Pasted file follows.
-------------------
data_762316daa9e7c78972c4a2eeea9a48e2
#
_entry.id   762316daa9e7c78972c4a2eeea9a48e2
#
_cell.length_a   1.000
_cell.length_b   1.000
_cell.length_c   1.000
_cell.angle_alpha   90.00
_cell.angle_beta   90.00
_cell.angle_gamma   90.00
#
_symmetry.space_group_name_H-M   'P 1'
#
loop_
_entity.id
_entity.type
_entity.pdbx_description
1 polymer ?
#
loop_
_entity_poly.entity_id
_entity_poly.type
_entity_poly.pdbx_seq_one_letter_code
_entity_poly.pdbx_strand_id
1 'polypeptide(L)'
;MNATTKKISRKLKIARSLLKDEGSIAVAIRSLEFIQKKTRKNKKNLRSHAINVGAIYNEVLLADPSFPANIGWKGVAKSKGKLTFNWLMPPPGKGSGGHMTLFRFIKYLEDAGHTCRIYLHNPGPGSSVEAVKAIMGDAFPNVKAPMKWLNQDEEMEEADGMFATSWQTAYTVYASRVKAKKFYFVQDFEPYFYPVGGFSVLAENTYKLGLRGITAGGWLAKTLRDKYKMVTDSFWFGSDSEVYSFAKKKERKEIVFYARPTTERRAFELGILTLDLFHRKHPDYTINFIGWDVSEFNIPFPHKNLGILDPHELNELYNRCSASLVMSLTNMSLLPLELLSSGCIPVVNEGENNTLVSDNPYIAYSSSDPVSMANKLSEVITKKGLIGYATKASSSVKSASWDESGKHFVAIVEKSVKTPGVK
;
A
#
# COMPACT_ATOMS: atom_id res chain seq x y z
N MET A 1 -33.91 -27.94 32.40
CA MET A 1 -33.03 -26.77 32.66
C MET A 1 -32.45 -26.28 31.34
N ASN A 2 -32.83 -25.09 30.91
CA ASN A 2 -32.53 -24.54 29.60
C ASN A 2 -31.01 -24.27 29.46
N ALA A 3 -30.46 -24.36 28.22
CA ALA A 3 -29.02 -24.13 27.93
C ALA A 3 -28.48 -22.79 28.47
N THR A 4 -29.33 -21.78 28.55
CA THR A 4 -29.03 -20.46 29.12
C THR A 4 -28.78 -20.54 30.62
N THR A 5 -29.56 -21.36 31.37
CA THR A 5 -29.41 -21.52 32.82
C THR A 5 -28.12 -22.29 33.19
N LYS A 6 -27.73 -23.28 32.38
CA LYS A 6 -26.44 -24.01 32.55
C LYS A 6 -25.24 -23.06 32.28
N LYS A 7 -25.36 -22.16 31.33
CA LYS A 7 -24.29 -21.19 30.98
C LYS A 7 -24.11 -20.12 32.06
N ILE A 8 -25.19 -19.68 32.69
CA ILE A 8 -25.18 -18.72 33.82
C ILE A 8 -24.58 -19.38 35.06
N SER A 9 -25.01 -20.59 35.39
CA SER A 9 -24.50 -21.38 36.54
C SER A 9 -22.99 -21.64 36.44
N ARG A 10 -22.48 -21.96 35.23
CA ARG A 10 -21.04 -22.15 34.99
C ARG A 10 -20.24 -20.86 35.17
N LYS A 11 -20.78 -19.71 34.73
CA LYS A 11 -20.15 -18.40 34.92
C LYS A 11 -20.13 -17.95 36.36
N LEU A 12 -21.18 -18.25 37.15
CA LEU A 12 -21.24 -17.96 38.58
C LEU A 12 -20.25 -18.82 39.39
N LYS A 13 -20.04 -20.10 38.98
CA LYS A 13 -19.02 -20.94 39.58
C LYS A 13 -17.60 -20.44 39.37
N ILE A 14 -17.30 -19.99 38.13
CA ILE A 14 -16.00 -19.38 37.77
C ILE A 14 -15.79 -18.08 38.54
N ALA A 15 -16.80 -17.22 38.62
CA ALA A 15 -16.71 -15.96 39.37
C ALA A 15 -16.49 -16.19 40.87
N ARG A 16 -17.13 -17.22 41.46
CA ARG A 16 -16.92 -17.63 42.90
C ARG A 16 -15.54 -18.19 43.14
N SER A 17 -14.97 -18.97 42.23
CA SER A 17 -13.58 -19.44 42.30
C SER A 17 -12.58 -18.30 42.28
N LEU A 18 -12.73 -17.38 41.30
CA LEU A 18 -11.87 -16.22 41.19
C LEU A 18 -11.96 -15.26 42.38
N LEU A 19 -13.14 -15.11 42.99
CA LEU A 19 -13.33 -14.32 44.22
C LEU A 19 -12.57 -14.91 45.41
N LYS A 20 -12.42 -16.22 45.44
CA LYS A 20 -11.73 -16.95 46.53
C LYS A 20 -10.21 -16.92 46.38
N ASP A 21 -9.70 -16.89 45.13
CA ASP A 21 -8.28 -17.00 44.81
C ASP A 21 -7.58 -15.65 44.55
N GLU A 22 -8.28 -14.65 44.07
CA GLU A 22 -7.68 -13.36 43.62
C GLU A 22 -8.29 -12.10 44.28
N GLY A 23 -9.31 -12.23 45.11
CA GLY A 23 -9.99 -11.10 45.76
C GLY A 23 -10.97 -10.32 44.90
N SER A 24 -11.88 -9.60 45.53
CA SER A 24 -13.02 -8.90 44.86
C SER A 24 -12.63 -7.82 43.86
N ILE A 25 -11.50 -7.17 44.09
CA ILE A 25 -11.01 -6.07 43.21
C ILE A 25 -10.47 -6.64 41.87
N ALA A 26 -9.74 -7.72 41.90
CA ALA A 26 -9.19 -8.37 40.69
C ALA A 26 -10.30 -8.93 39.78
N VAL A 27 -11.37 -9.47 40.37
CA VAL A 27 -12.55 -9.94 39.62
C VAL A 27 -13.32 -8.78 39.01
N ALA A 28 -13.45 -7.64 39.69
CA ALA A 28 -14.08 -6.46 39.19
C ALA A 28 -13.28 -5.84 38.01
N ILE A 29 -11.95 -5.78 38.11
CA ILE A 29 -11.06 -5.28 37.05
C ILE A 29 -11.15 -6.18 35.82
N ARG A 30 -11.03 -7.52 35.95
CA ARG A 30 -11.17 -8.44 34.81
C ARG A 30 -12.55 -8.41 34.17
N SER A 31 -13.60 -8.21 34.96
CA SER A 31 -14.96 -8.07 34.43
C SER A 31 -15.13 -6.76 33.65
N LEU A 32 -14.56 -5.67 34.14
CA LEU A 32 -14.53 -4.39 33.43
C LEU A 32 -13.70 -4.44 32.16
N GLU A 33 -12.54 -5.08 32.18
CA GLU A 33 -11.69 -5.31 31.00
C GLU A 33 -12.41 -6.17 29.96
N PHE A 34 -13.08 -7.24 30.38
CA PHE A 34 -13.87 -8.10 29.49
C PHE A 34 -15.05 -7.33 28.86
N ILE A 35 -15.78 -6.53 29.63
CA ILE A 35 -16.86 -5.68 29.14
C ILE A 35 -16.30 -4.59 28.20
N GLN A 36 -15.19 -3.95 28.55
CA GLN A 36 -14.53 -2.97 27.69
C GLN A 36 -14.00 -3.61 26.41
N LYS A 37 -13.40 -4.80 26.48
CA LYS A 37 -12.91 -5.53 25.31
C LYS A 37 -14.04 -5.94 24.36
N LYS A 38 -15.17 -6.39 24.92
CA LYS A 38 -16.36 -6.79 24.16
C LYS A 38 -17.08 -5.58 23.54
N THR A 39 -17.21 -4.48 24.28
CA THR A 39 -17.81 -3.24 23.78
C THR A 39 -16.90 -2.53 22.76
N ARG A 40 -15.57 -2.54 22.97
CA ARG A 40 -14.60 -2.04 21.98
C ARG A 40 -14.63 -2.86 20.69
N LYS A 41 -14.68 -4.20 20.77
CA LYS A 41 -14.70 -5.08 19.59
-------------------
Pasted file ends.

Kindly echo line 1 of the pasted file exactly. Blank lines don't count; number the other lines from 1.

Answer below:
data_762316daa9e7c78972c4a2eeea9a48e2